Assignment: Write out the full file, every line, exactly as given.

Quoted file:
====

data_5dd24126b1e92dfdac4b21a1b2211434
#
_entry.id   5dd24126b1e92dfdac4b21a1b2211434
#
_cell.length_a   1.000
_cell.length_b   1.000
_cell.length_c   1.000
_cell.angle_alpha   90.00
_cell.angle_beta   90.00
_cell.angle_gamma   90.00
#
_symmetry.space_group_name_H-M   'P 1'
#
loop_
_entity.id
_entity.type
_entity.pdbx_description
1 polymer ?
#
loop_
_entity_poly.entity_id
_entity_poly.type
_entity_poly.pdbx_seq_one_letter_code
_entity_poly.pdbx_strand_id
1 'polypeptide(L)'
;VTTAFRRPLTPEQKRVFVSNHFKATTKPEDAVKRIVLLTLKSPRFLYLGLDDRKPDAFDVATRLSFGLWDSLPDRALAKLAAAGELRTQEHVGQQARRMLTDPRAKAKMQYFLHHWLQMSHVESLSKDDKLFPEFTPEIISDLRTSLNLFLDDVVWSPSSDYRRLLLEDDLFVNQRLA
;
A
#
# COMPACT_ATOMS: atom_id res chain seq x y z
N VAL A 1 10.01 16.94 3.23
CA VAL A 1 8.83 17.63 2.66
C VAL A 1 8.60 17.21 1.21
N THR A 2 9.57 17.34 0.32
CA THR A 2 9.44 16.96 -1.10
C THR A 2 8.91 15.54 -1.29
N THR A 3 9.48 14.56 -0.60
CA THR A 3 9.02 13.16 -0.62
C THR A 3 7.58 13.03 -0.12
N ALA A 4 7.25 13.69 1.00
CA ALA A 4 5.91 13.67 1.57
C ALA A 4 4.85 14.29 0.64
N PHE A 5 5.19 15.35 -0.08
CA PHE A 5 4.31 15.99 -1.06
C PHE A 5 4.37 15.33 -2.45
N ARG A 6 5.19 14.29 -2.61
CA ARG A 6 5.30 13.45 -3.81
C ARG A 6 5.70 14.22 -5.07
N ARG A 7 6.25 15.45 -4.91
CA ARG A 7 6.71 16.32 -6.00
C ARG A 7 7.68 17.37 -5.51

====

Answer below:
data_5dd24126b1e92dfdac4b21a1b2211434
#
_entry.id   5dd24126b1e92dfdac4b21a1b2211434
#
_cell.length_a   1.000
_cell.length_b   1.000
_cell.length_c   1.000
_cell.angle_alpha   90.00
_cell.angle_beta   90.00
_cell.angle_gamma   90.00
#
_symmetry.space_group_name_H-M   'P 1'
#
loop_
_entity.id
_entity.type
_entity.pdbx_description
1 polymer ?
#
loop_
_entity_poly.entity_id
_entity_poly.type
_entity_poly.pdbx_seq_one_letter_code
_entity_poly.pdbx_strand_id
1 'polypeptide(L)'
;VTTAFRRPLTPEQKRVFVSNHFKATTKPEDAVKRIVLLTLKSPRFLYLGLDDRKPDAFDVATRLSFGLWDSLPDRALAKLAAAGELRTQEHVGQQARRMLTDPRAKAKMQYFLHHWLQMSHVESLSKDDKLFPEFTPEIISDLRTSLNLFLDDVVWSPSSDYRRLLLEDDLFVNQRLA
;
A
#
# COMPACT_ATOMS: atom_id res chain seq x y z
N VAL A 1 10.01 16.94 3.23
CA VAL A 1 8.83 17.63 2.66
C VAL A 1 8.60 17.21 1.21
N THR A 2 9.57 17.34 0.32
CA THR A 2 9.44 16.96 -1.10
C THR A 2 8.91 15.54 -1.29
N THR A 3 9.48 14.56 -0.60
CA THR A 3 9.02 13.16 -0.62
C THR A 3 7.58 13.03 -0.12
N ALA A 4 7.25 13.69 1.00
CA ALA A 4 5.91 13.67 1.57
C ALA A 4 4.85 14.29 0.64
N PHE A 5 5.19 15.35 -0.08
CA PHE A 5 4.31 15.99 -1.06
C PHE A 5 4.37 15.33 -2.45
N ARG A 6 5.19 14.29 -2.61
CA ARG A 6 5.30 13.45 -3.81
C ARG A 6 5.70 14.22 -5.07
N ARG A 7 6.25 15.45 -4.91
CA ARG A 7 6.71 16.32 -6.00
C ARG A 7 7.68 17.37 -5.51